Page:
Casey: Realists never ran the Democratic Party. The GHWB & Brent Scowcroft GOP was the party of realism. (It's got nothing to do with being in touch with reality...) It also was the minority party.

You're making the "What's the matter with Kansas?" argument, which is flawed because for a governing majority of Americans pocketbook issues come after morality issues.

Posted by: b at November 7, 2005 12:25 PM

Couldn't disagree more about pocketbook issues coming after anything. The reason George Bush won in 2004 was a single-digit misery index.

Not that his win was so surprising. Every incumbent president since World War II who ran for reelection with a single-digit misery index won. The two latest winners - Bush and Clinton - held diametrically opposed views on abortion and other "morality" issues. Ask Monica.

Of the five presidents who ran for reelection with a double-digit misery index, three lost. Truman got by thanks to a complacent opponent, and Reagan won because his misery index looked so good compared to Carter's.

People vote their pocketbooks. So often history confuses us. She's speaking pretty clearly here.

Posted by: Casey Abell at November 7, 2005 1:07 PM

Casey: So what is the matter with Kansas, then?

Your statement that "Bush and Clinton - held diametrically opposed views on abortion and other 'morality' issues" is just silly. A fundamental plank of Clinton's '96 campaign was "Family Values", which was recognized as being pretty brazen even then. Bush's statements about abortion don't actually conflict at all with Clinton's "safe, legal, & rare" rhetoric. And when it came to public expressions of religion, Clinton leaves Bush in the dust.

Posted by: b at November 7, 2005 1:17 PM

Sorry, but Clinton vetoed a patial-birth abortion ban, and Bush signed one. Bush is thoroughly pro-life, Clinton is just as thoroughly pro-choice. In fact, Clinton's pro-choice position was one he clung to tenaciously even when he shifted to the right after the 1994 debacle. The opposition between the Clinton and Bush on abortion couldn't be more stark.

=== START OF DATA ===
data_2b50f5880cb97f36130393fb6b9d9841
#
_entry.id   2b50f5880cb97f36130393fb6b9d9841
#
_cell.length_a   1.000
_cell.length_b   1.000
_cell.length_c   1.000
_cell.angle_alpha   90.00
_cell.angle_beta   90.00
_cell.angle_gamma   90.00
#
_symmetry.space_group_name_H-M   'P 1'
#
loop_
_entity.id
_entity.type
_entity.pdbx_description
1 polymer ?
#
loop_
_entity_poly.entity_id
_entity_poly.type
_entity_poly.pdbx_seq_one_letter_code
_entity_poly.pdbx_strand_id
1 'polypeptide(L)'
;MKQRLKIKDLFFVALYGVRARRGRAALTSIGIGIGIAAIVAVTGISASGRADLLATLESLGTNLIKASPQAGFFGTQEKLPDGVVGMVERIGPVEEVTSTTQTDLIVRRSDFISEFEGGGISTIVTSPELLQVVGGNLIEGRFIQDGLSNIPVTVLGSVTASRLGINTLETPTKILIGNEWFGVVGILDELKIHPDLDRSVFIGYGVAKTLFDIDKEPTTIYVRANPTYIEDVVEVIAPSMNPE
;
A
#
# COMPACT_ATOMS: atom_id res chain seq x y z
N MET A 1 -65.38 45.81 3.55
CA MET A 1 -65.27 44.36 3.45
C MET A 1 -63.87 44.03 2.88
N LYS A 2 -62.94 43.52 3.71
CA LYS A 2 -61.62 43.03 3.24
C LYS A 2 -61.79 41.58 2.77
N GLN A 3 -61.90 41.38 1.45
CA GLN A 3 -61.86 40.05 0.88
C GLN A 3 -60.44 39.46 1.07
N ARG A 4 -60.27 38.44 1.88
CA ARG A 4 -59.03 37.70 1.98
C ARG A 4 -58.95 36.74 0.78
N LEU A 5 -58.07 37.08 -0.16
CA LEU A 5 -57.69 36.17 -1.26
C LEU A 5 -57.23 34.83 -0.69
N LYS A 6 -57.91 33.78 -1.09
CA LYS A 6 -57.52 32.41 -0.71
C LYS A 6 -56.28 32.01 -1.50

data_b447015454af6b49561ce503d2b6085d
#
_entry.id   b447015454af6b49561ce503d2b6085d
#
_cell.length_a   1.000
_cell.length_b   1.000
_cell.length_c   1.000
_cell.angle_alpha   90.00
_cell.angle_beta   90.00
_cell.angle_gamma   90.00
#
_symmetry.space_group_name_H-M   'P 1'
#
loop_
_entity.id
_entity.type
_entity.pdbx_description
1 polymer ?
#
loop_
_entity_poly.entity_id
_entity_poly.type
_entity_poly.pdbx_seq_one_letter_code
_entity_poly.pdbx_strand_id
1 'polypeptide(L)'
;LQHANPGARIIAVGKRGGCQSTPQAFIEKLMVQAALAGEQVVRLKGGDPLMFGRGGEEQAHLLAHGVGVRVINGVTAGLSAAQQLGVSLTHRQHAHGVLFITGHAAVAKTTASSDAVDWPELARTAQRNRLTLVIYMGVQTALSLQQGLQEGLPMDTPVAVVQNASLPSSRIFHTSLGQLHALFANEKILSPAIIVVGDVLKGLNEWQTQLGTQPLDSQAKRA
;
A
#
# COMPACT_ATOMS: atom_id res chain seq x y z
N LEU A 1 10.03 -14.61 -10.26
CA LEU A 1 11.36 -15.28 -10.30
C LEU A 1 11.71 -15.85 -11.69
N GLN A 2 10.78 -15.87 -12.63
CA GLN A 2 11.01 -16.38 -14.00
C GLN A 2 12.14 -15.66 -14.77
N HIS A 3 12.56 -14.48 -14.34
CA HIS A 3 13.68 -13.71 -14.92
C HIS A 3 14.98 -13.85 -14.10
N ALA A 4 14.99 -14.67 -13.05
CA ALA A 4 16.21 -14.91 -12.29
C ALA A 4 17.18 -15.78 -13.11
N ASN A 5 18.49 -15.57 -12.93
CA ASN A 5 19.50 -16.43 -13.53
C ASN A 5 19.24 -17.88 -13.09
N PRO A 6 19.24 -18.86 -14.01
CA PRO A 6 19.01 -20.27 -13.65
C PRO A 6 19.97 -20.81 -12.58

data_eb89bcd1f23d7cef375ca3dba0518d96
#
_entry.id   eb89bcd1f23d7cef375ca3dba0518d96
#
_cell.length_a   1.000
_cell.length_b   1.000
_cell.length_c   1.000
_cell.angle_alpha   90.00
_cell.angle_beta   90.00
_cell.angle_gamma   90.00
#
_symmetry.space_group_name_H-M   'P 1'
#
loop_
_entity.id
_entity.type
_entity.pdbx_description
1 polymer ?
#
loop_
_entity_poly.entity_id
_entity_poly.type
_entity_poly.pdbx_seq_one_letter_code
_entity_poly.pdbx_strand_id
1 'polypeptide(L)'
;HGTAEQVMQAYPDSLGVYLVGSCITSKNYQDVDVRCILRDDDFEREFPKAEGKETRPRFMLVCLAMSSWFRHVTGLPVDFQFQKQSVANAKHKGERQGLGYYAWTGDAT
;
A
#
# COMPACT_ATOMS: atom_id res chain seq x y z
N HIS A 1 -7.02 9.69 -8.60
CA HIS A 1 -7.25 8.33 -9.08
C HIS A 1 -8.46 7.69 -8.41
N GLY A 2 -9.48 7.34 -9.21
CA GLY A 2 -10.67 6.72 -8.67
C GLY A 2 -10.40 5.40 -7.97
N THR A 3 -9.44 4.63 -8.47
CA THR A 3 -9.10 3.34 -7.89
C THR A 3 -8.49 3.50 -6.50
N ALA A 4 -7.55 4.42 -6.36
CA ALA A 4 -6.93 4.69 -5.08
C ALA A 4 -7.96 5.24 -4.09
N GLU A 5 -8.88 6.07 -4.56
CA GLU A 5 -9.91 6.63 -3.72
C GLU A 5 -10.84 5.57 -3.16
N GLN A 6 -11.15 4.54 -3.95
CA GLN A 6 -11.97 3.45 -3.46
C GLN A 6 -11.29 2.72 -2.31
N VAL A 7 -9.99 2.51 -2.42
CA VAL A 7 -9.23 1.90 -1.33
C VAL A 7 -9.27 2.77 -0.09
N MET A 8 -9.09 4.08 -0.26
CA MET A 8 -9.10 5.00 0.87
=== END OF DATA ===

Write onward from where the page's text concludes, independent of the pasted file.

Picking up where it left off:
But they both got reelected thanks to the economy. Did I mention that people vote their pocketbooks?

Posted by: Casey Abell at November 7, 2005 3:09 PM

People vote morality first, and the most obvious proof is that you can't run for significant political office without at least claiming that religion is very important in your life. Doesn't even matter so much what religion or whether you actually practice anything you claim to believe in, but you have to clear that first hurdle. The Dems are now the minority party because they lost the ability to convince a majority of voters that they pass that test. Even the peanut farmer recognizes that.

Posted by: b at November 7, 2005 3:42 PM


There's no point in arguing for restrictions on constitutional rights. The left wants this issue decided by a court, the 'right to life' wing of the Republican party would like it decided by the voters at the state level or through an amendment. The constitution is silent on the subject regardless of Harry Blackmun's opinion.

Posted by: Tom C., Stamford,Ct. at November 7, 2005 3:44 PM

The idea that the pro-life majority supports an outright ban on abortion is simply not true. It is no more than a scare-tactic promulgated by the culture of death.

The law is going to settle down on allowing the procedure for things like documented rape and incest and for physical medical emergencies.

Collateral issues, such as notification and counselling are going to be left to the states, and those who say the procedure should be safe, legal and common as the birth control of last resort are going to have to make their legislative case. The pro-life side has the initiative and can frame the debate.

All this talk about abortion being an all-or-nothing proposition is as misplaced as considering U.S. troops in Iraq as all-or-nothing.

Posted by: Lou Gots at November 7, 2005 4:49 PM